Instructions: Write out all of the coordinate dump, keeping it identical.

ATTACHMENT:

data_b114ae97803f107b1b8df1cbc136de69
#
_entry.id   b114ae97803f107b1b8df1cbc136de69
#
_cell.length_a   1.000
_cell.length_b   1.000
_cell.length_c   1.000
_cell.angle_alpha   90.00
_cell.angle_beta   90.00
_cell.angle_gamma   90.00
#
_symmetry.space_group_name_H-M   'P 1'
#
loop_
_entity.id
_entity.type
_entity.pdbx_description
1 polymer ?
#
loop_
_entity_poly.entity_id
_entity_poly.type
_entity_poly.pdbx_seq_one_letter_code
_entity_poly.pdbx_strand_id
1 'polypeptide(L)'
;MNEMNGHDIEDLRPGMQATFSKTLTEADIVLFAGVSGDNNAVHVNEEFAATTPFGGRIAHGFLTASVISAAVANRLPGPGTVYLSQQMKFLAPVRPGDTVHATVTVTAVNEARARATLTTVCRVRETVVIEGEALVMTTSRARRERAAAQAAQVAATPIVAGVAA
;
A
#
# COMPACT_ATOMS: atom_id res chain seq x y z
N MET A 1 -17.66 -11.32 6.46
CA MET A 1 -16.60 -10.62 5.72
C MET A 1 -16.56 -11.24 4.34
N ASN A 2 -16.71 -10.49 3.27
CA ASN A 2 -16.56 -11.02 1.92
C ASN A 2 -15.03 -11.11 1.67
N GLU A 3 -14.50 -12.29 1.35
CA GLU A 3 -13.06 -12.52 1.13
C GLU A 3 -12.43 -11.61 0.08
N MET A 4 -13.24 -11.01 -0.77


data_b114ae97803f107b1b8df1cbc136de69
#
_entry.id   b114ae97803f107b1b8df1cbc136de69
#
_cell.length_a   1.000
_cell.length_b   1.000
_cell.length_c   1.000
_cell.angle_alpha   90.00
_cell.angle_beta   90.00
_cell.angle_gamma   90.00
#
_symmetry.space_group_name_H-M   'P 1'
#
loop_
_entity.id
_entity.type
_entity.pdbx_description
1 polymer ?
#
loop_
_entity_poly.entity_id
_entity_poly.type
_entity_poly.pdbx_seq_one_letter_code
_entity_poly.pdbx_strand_id
1 'polypeptide(L)'
;MNEMNGHDIEDLRPGMQATFSKTLTEADIVLFAGVSGDNNAVHVNEEFAATTPFGGRIAHGFLTASVISAAVANRLPGPGTVYLSQQMKFLAPVRPGDTVHATVTVTAVNEARARATLTTVCRVRETVVIEGEALVMTTSRARRERAAAQAAQVAATPIVAGVAA
;
A
#
# COMPACT_ATOMS: atom_id res chain seq x y z
N MET A 1 -17.66 -11.32 6.46
CA MET A 1 -16.60 -10.62 5.72
C MET A 1 -16.56 -11.24 4.34
N ASN A 2 -16.71 -10.49 3.27
CA ASN A 2 -16.56 -11.02 1.92
C ASN A 2 -15.03 -11.11 1.67
N GLU A 3 -14.50 -12.29 1.35
CA GLU A 3 -13.06 -12.52 1.13
C GLU A 3 -12.43 -11.61 0.08
N MET A 4 -13.24 -11.01 -0.77